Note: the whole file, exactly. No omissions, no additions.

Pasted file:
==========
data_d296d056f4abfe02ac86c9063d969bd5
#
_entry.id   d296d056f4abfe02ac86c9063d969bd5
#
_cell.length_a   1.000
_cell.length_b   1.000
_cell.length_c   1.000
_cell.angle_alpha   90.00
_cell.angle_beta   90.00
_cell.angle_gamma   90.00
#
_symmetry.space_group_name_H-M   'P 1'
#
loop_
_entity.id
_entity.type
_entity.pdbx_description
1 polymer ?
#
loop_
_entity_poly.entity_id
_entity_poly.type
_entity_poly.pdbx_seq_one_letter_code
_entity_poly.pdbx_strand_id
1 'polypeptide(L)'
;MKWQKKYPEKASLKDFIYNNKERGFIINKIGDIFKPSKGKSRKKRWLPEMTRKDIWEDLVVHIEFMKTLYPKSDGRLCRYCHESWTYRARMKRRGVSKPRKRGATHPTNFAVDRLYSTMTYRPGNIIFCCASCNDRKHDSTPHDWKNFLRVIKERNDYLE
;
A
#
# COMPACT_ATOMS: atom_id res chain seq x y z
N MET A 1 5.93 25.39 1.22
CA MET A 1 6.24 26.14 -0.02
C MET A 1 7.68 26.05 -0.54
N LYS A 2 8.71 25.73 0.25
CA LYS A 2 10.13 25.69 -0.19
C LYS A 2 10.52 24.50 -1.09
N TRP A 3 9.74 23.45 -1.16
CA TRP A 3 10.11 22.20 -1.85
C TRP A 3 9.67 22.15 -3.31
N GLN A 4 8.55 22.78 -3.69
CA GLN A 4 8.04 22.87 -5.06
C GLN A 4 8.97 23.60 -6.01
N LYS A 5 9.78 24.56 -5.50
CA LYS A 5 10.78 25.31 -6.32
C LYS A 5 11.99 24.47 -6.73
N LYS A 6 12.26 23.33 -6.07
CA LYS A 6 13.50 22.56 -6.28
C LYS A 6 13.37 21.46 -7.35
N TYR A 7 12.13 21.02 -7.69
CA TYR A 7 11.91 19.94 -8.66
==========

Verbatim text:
data_d296d056f4abfe02ac86c9063d969bd5
#
_entry.id   d296d056f4abfe02ac86c9063d969bd5
#
_cell.length_a   1.000
_cell.length_b   1.000
_cell.length_c   1.000
_cell.angle_alpha   90.00
_cell.angle_beta   90.00
_cell.angle_gamma   90.00
#
_symmetry.space_group_name_H-M   'P 1'
#
loop_
_entity.id
_entity.type
_entity.pdbx_description
1 polymer ?
#
loop_
_entity_poly.entity_id
_entity_poly.type
_entity_poly.pdbx_seq_one_letter_code
_entity_poly.pdbx_strand_id
1 'polypeptide(L)'
;MKWQKKYPEKASLKDFIYNNKERGFIINKIGDIFKPSKGKSRKKRWLPEMTRKDIWEDLVVHIEFMKTLYPKSDGRLCRYCHESWTYRARMKRRGVSKPRKRGATHPTNFAVDRLYSTMTYRPGNIIFCCASCNDRKHDSTPHDWKNFLRVIKERNDYLE
;
A
#
# COMPACT_ATOMS: atom_id res chain seq x y z
N MET A 1 5.93 25.39 1.22
CA MET A 1 6.24 26.14 -0.02
C MET A 1 7.68 26.05 -0.54
N LYS A 2 8.71 25.73 0.25
CA LYS A 2 10.13 25.69 -0.19
C LYS A 2 10.52 24.50 -1.09
N TRP A 3 9.74 23.45 -1.16
CA TRP A 3 10.11 22.20 -1.85
C TRP A 3 9.67 22.15 -3.31
N GLN A 4 8.55 22.78 -3.69
CA GLN A 4 8.04 22.87 -5.06
C GLN A 4 8.97 23.60 -6.01
N LYS A 5 9.78 24.56 -5.50
CA LYS A 5 10.78 25.31 -6.32
C LYS A 5 11.99 24.47 -6.73
N LYS A 6 12.26 23.33 -6.07
CA LYS A 6 13.50 22.56 -6.28
C LYS A 6 13.37 21.46 -7.35
N TYR A 7 12.13 21.02 -7.69
CA TYR A 7 11.91 19.94 -8.66